Newark mayor Cory Booker ’91 M.A. ’92 became the first African-American senator to represent the state of New Jersey when he won a U.S. Senate special election on Wednesday.
Approximately 700 people gathered at Cemex Auditorium on Saturday for the second annual TEDxStanford event, which featured Stanford-affiliated speakers and performers including football coach David Shaw ’94, Indian folk dance group Basmati Raas and Rhodes Scholar Rachel Kolb ’12 M.A. ’13.
In my columns I have never sought to preach self-righteous psycho-babble – but the temptation here is almost overwhelming. I have seen too many of my male friends – no matter whether they’re on the football field or inside a church – bash gays and then revel in their machismo or piety.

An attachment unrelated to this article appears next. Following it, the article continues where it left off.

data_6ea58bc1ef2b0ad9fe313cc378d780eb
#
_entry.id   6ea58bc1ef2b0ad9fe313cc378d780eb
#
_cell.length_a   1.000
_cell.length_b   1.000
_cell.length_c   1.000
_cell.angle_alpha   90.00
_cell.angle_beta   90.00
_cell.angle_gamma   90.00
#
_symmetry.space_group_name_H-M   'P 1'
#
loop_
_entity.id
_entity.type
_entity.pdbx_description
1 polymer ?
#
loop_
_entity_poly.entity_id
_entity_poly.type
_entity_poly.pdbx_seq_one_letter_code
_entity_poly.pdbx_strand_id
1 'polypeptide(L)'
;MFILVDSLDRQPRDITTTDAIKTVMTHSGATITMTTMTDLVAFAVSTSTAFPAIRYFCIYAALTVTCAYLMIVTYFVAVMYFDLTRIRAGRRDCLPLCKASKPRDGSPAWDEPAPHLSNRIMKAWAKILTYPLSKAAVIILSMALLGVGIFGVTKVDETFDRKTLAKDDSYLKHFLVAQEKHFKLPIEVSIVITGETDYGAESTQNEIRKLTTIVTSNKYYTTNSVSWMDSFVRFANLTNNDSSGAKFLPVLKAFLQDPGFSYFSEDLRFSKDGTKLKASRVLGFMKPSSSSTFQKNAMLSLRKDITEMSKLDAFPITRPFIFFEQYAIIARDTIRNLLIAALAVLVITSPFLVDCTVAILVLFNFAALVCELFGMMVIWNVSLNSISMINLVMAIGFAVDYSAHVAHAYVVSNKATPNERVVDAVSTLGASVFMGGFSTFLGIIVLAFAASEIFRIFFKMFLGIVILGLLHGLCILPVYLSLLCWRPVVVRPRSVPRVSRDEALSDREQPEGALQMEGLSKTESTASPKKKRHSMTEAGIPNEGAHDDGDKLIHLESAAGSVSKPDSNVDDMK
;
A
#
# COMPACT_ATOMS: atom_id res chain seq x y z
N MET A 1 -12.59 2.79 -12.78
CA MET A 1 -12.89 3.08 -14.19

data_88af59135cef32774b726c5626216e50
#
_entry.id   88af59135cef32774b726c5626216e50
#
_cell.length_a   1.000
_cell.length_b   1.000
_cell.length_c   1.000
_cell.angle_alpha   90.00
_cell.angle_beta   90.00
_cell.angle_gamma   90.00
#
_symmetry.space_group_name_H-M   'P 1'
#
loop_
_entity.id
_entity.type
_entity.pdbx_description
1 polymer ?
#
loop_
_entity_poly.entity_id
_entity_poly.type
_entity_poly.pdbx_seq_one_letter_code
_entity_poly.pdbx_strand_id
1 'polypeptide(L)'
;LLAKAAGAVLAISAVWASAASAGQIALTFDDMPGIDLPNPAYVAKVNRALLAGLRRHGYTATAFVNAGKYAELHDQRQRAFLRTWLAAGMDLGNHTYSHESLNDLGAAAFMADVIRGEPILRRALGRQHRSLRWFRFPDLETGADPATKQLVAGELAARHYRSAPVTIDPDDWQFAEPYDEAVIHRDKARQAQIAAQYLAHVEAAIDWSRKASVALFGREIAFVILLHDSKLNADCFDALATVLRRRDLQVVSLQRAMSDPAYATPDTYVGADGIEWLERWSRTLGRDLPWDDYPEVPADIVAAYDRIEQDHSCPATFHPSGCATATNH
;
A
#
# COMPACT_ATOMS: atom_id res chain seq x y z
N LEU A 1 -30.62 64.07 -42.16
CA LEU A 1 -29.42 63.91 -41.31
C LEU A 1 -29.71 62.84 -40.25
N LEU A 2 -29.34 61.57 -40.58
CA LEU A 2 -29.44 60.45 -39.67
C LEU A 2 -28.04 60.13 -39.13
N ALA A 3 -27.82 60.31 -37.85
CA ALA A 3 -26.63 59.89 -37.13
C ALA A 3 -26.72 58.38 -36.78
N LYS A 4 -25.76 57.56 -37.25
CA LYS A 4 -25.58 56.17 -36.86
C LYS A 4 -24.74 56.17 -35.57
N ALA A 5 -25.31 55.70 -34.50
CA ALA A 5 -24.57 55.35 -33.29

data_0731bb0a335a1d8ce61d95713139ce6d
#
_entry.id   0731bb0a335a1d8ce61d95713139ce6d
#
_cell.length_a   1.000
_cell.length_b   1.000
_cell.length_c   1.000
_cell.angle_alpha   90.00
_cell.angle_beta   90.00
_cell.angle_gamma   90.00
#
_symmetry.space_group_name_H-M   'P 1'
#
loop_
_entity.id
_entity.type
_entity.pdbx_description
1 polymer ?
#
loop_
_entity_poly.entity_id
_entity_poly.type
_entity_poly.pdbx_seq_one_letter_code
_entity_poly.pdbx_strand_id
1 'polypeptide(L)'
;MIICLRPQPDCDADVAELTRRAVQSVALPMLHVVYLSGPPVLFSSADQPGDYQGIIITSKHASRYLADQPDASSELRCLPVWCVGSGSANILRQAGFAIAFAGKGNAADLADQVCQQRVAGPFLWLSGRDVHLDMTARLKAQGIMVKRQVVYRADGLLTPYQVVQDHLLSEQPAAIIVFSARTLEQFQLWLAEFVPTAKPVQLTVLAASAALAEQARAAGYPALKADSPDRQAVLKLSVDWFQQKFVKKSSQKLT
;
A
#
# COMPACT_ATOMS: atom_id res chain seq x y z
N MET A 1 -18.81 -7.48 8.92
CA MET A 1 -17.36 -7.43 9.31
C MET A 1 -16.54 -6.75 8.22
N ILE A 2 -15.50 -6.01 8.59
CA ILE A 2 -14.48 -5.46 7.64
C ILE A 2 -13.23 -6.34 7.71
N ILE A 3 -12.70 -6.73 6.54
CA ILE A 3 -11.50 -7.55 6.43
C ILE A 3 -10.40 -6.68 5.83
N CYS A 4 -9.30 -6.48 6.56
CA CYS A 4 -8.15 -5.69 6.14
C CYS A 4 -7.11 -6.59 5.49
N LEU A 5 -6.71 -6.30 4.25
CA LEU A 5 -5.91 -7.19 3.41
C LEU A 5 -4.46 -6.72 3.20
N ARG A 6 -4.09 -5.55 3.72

Four years after then-Senator Barack Obama rode an unprecedented wave of enthusiasm and optimism all the way to his election as the first African-American president of the United States, the Democratic incumbent succeeded in his re-election bid Tuesday night.
Booker sat down with The Daily in advance of the 2012 presidential election to discuss his predictions, the impact of Hurricane Sandy on governance and bipartisanship and the most pressing issues that will need to be addressed by the winner of the presidential election.
“This University and this moment fills me with a sense of gratitude. Today is not just a day of celebration but a day of appreciation.”
Cory Booker ’91 M.A. ‘92, mayor of Newark, NJ, delivered the keynote address today to the class of 2012 at Stanford’s 121st Commencement. Booker gave a very personal speech, focusing on his father and grandfather and sharing from his experiences in Newark.